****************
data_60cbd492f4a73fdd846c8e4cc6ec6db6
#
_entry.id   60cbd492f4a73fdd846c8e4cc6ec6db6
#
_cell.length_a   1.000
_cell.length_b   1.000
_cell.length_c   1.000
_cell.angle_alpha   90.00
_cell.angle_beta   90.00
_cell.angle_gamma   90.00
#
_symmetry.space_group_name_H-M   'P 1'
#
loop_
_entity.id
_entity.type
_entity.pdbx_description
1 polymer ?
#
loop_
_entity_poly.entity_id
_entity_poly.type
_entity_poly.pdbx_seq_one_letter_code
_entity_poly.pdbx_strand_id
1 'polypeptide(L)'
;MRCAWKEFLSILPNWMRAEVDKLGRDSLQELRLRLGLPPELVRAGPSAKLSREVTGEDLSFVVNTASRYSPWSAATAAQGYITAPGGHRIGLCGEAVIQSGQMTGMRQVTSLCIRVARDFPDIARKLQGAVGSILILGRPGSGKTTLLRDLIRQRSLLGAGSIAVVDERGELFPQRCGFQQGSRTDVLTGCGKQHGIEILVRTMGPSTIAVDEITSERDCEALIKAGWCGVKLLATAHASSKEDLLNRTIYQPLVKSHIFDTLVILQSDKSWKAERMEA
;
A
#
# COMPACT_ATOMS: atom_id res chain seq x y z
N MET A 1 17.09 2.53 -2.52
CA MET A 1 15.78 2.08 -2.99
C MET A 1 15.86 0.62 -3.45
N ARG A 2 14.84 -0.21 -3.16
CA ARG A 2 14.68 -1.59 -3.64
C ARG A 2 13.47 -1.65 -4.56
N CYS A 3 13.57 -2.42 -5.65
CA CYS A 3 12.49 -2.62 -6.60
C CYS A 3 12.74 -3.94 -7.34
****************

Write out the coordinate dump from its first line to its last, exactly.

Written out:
data_60cbd492f4a73fdd846c8e4cc6ec6db6
#
_entry.id   60cbd492f4a73fdd846c8e4cc6ec6db6
#
_cell.length_a   1.000
_cell.length_b   1.000
_cell.length_c   1.000
_cell.angle_alpha   90.00
_cell.angle_beta   90.00
_cell.angle_gamma   90.00
#
_symmetry.space_group_name_H-M   'P 1'
#
loop_
_entity.id
_entity.type
_entity.pdbx_description
1 polymer ?
#
loop_
_entity_poly.entity_id
_entity_poly.type
_entity_poly.pdbx_seq_one_letter_code
_entity_poly.pdbx_strand_id
1 'polypeptide(L)'
;MRCAWKEFLSILPNWMRAEVDKLGRDSLQELRLRLGLPPELVRAGPSAKLSREVTGEDLSFVVNTASRYSPWSAATAAQGYITAPGGHRIGLCGEAVIQSGQMTGMRQVTSLCIRVARDFPDIARKLQGAVGSILILGRPGSGKTTLLRDLIRQRSLLGAGSIAVVDERGELFPQRCGFQQGSRTDVLTGCGKQHGIEILVRTMGPSTIAVDEITSERDCEALIKAGWCGVKLLATAHASSKEDLLNRTIYQPLVKSHIFDTLVILQSDKSWKAERMEA
;
A
#
# COMPACT_ATOMS: atom_id res chain seq x y z
N MET A 1 17.09 2.53 -2.52
CA MET A 1 15.78 2.08 -2.99
C MET A 1 15.86 0.62 -3.45
N ARG A 2 14.84 -0.21 -3.16
CA ARG A 2 14.68 -1.59 -3.64
C ARG A 2 13.47 -1.65 -4.56
N CYS A 3 13.57 -2.42 -5.65
CA CYS A 3 12.49 -2.62 -6.60
C CYS A 3 12.74 -3.94 -7.34